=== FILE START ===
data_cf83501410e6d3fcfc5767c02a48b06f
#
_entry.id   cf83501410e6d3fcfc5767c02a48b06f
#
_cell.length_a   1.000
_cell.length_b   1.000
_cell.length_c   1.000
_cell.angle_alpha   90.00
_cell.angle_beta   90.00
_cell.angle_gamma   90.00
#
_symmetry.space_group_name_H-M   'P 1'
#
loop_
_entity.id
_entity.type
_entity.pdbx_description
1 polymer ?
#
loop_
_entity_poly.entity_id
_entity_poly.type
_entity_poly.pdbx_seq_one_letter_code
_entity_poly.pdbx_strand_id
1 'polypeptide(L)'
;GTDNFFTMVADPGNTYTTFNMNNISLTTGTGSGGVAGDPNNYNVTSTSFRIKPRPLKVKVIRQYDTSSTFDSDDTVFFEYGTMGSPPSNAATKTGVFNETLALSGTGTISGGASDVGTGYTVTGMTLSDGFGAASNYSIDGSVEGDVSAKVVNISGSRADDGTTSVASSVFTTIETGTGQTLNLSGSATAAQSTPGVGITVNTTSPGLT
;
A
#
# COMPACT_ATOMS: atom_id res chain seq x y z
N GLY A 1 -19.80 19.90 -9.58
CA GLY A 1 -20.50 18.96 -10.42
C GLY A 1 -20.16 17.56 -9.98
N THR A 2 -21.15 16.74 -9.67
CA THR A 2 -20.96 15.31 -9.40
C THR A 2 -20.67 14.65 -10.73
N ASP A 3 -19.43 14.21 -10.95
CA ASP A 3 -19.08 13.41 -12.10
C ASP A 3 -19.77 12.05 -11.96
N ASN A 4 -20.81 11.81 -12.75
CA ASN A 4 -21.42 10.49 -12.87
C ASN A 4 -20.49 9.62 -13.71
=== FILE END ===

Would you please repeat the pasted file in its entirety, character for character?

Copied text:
data_cf83501410e6d3fcfc5767c02a48b06f
#
_entry.id   cf83501410e6d3fcfc5767c02a48b06f
#
_cell.length_a   1.000
_cell.length_b   1.000
_cell.length_c   1.000
_cell.angle_alpha   90.00
_cell.angle_beta   90.00
_cell.angle_gamma   90.00
#
_symmetry.space_group_name_H-M   'P 1'
#
loop_
_entity.id
_entity.type
_entity.pdbx_description
1 polymer ?
#
loop_
_entity_poly.entity_id
_entity_poly.type
_entity_poly.pdbx_seq_one_letter_code
_entity_poly.pdbx_strand_id
1 'polypeptide(L)'
;GTDNFFTMVADPGNTYTTFNMNNISLTTGTGSGGVAGDPNNYNVTSTSFRIKPRPLKVKVIRQYDTSSTFDSDDTVFFEYGTMGSPPSNAATKTGVFNETLALSGTGTISGGASDVGTGYTVTGMTLSDGFGAASNYSIDGSVEGDVSAKVVNISGSRADDGTTSVASSVFTTIETGTGQTLNLSGSATAAQSTPGVGITVNTTSPGLT
;
A
#
# COMPACT_ATOMS: atom_id res chain seq x y z
N GLY A 1 -19.80 19.90 -9.58
CA GLY A 1 -20.50 18.96 -10.42
C GLY A 1 -20.16 17.56 -9.98
N THR A 2 -21.15 16.74 -9.67
CA THR A 2 -20.96 15.31 -9.40
C THR A 2 -20.67 14.65 -10.73
N ASP A 3 -19.43 14.21 -10.95
CA ASP A 3 -19.08 13.41 -12.10
C ASP A 3 -19.77 12.05 -11.96
N ASN A 4 -20.81 11.81 -12.75
CA ASN A 4 -21.42 10.49 -12.87
C ASN A 4 -20.49 9.62 -13.71